As the first American born citizen in his family, he disappointed his family by deciding to become a sports talk radio show host. "They pay you to talk? Who are you kidding?", he has often been asked by different members of the Guimaraes clan. "Thank goodness we made so many sacrifices so you can not work for a living."
Five years ago, Eric met "The Captain" Carey Rich at a local watering hole known as The Publick House and the two immediately hit it off. The chemistry was evident as the two pondered the thought of hosting a show together one day. This August, that dream was realized as the two host The Locker Room every day right here on 1400theteam.com
Carey Rich aka The Captain
Hard work and dedication was never foreign to Carey Rich as he learned his work ethic from his mother. Mama Rich worked hard to make sure her son would have every opportunity to make a name for himself and he would not dissapoint. As a youngster, Carey always made sure he had a few bucks in his pocket to take care of his friends by working a paper route. When time permitted, The Captain, as he would later be known, would hone his basketball skills on the blacktop. This would lead to a state title while at C.A. Johnson, a Southern Conference Freshman of the Year award, and three strong seasons at USC, where he was a two-time captain (thus the name).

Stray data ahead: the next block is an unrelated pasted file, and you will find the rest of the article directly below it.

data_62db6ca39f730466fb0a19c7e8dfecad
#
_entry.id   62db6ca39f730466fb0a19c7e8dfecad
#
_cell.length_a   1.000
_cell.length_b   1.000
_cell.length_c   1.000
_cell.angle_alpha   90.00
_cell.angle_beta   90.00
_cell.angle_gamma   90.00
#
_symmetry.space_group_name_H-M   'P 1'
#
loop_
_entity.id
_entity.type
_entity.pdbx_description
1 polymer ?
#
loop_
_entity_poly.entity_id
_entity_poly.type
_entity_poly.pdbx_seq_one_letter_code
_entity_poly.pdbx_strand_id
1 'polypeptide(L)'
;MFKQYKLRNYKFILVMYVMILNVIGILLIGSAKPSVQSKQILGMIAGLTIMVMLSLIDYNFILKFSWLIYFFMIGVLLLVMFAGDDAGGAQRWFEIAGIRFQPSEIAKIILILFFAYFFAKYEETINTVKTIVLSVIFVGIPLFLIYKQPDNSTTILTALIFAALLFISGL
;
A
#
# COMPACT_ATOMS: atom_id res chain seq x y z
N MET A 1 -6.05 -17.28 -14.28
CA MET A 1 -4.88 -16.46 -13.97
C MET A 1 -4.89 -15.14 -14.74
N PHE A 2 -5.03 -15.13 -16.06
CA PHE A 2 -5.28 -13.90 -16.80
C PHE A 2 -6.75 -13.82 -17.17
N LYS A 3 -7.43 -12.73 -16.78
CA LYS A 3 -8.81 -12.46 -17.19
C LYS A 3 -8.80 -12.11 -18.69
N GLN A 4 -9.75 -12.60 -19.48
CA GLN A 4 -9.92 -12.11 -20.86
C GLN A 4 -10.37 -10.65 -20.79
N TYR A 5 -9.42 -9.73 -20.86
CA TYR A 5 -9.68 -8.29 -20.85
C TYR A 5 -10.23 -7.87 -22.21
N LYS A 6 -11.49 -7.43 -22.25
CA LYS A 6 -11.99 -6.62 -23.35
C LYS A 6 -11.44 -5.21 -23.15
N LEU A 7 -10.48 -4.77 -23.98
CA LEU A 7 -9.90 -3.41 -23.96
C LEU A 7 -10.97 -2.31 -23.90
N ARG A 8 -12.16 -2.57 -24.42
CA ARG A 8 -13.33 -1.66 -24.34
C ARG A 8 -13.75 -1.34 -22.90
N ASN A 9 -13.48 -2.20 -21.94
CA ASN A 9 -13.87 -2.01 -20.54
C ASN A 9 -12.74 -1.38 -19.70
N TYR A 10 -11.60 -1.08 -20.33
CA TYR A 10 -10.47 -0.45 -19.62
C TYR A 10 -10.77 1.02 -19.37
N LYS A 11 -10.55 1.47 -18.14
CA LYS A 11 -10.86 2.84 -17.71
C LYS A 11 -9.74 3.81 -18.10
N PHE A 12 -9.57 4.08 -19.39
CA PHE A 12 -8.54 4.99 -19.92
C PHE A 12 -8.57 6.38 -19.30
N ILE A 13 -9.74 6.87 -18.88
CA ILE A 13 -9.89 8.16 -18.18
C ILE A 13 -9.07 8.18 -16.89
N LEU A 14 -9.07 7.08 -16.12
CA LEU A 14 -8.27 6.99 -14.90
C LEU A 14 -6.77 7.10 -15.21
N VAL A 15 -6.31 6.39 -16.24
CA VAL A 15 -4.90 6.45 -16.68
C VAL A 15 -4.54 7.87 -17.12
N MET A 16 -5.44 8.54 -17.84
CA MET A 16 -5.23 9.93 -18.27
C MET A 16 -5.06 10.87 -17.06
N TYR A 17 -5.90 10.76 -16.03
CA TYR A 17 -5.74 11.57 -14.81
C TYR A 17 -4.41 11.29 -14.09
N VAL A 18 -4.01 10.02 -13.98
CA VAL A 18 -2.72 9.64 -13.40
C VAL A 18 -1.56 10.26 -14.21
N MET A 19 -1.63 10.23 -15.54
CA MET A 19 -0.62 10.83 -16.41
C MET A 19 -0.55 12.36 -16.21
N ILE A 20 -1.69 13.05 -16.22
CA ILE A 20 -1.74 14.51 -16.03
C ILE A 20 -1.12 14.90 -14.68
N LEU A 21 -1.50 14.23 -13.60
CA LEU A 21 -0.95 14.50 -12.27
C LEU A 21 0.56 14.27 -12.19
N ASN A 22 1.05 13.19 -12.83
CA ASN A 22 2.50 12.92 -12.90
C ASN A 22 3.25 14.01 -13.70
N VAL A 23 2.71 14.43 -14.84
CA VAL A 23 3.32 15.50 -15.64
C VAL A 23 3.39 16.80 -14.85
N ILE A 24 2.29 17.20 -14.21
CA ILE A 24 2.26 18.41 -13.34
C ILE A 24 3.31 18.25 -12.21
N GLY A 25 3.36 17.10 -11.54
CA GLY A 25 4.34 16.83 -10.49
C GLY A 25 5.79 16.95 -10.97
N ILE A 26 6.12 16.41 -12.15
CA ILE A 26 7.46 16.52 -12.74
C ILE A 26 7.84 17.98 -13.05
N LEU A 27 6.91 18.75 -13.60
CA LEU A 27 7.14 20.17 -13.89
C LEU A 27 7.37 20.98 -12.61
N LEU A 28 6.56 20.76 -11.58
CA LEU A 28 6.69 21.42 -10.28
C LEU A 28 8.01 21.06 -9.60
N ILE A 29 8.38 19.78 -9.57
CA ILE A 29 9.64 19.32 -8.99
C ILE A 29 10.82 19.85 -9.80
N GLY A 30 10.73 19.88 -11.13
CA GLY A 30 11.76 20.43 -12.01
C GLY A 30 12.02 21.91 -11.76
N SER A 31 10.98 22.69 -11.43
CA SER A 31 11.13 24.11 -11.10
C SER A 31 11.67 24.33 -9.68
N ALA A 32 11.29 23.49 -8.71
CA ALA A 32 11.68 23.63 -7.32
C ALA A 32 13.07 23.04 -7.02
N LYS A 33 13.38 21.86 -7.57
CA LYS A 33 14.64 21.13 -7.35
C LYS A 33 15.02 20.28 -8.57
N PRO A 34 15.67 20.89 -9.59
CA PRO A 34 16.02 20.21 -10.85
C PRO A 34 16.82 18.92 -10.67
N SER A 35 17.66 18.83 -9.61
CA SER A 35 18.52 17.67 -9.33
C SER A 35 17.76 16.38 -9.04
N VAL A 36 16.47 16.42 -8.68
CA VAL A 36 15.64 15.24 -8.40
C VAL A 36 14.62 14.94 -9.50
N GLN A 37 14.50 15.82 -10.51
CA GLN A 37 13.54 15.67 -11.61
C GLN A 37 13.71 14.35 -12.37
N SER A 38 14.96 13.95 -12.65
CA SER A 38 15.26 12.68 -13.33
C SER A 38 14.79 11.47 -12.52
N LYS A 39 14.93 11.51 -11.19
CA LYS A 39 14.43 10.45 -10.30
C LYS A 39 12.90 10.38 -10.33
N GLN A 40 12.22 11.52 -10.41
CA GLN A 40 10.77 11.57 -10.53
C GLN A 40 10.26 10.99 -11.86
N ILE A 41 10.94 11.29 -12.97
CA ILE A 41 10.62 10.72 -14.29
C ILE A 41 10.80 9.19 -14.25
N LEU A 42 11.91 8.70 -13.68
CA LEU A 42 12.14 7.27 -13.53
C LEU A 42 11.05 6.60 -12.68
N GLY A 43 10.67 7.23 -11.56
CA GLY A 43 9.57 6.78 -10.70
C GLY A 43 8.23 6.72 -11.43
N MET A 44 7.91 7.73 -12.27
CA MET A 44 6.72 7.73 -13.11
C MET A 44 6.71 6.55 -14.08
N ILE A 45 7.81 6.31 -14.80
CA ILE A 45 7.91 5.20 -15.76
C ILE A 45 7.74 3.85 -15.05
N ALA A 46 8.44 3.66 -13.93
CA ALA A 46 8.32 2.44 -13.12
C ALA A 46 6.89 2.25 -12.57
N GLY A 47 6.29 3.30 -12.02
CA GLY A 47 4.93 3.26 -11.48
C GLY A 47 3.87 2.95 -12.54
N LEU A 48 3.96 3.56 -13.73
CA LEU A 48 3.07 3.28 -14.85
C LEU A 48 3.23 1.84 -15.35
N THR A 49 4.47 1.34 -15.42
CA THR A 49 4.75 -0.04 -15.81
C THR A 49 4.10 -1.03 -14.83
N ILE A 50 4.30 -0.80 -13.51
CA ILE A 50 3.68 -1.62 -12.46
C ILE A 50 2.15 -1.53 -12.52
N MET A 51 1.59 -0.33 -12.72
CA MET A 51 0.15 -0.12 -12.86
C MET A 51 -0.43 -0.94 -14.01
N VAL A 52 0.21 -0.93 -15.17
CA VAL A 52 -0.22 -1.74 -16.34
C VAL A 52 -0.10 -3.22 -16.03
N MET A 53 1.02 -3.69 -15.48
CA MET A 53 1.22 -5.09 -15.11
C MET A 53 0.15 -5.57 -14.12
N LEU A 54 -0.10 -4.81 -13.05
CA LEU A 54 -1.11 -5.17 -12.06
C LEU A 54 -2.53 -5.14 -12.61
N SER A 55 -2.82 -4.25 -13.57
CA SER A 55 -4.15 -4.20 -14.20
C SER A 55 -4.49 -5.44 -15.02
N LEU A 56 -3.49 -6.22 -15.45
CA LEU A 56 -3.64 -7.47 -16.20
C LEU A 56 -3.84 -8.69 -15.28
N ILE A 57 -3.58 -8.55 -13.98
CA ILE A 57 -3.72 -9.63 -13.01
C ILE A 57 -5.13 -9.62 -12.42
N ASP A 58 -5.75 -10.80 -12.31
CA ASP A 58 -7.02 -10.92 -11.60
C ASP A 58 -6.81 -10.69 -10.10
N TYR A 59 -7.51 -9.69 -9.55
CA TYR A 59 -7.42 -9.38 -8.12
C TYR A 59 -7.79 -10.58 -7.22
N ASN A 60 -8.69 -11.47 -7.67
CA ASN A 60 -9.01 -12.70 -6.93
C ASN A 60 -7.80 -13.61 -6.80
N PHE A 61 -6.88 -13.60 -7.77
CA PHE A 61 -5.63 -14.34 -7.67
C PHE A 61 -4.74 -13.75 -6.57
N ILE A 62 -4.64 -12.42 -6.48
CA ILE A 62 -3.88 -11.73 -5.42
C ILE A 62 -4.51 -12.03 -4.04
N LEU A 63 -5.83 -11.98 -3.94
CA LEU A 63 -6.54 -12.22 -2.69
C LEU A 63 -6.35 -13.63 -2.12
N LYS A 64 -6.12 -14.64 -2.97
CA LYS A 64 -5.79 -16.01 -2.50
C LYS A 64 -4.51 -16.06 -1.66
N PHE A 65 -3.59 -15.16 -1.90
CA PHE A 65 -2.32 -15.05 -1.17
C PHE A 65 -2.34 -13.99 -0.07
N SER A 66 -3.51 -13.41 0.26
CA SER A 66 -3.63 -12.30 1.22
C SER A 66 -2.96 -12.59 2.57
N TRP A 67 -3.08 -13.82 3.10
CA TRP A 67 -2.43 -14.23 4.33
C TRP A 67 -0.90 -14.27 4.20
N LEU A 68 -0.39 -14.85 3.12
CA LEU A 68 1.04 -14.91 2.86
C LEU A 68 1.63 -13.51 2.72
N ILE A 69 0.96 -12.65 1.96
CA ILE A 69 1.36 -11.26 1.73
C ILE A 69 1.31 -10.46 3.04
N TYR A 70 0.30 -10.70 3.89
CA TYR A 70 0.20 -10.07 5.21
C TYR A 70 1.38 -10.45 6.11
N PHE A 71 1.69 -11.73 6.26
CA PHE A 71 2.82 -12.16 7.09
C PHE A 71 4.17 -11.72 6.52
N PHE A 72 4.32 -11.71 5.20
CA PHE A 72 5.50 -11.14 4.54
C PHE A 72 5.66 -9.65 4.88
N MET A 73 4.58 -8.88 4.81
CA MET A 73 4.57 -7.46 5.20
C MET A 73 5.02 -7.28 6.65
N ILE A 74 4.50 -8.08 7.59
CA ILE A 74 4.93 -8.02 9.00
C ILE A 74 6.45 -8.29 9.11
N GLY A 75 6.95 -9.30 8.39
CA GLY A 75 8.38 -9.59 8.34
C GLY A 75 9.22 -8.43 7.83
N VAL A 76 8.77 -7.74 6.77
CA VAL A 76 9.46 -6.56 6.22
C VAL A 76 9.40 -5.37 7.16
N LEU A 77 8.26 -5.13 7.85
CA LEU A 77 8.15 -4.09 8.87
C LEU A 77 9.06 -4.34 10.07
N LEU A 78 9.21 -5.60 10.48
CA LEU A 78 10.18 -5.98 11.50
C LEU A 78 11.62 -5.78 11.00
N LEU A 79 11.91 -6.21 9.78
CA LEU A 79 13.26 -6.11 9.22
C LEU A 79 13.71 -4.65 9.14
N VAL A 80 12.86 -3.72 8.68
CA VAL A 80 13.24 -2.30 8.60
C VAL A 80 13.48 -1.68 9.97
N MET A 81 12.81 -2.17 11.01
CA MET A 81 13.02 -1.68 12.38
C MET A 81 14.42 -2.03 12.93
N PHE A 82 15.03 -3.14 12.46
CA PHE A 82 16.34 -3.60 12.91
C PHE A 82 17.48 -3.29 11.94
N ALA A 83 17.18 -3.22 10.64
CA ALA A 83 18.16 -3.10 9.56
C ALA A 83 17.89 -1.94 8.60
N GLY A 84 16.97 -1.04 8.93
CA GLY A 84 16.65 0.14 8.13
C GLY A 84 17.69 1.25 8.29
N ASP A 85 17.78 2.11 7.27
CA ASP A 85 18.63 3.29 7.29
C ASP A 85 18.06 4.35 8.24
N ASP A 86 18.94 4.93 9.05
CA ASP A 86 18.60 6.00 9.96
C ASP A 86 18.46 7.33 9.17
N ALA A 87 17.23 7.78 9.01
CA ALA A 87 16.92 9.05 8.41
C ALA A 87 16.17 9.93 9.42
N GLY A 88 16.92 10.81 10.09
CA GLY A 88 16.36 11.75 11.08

The Captain acknowledges many inidividuals who have crossed his path over his many, many years on earth with influencing him...most notably, Eric Guimaraes. "I am often amazed by his professionalism, sincerity, and knowledge of all sports," said Rich. "Without him, I don't know where I would be."
Carey is known for his big smile and objectivity....and for being Eric's right-hand man. "I've heard E-Rock can lead a horse to water AND make him drink," noted Carey.
This was sent out in 1991 to all MLB clubs by Francis Vincent, commisioner of baseball. To suggest it's purpose was to rid baseball of steroids is revisionist history.
On September 13, 1989, Francis T. Vincent Jr. was elected MLB's eighth commissioner by a unanimous vote of all 26 major league owners. Having been designated as the first Deputy Commissioner of Major League Baseball only five months earlier, Vincent succeeded A. Bartlett Giamatti, who died in office on September 1, 1989. Vincent was elected to complete Giamatti's five-year term, which had begun on April 1, 1989.
• Vincent, born in Waterbury, Connecticut on May 29, 1938, graduated with honors from Williams College in 1960 and received a law degree from Yale in 1963.
• Upon graduation from Yale, Vincent, specializing in corporate banking and security, served at a New York City law firm for five years before he was named partner of a prestigious Washington, D.C. law firm. It was during this time that Vincent also served as Associate Director, Division of Corporate Finance, U.S. Securities and Exchange Commission.
• In 1978, Vincent was named President/CEO of Columbia Pictures. After the 1982 acquisition of Columbia by the Coca-Cola Company, Vincent was appointed Senior Vice-President of the Coca-Cola Company. In 1986, he was promoted to Executive Vice-President, responsible for the company's entertainment activities.
• As Deputy Commissioner of Major League Baseball, Vincent played a key role in the investigation of gambling allegations against baseball legend Pete Rose. Based upon the investigative findings, Rose agreed to a lifetime ban from professional baseball.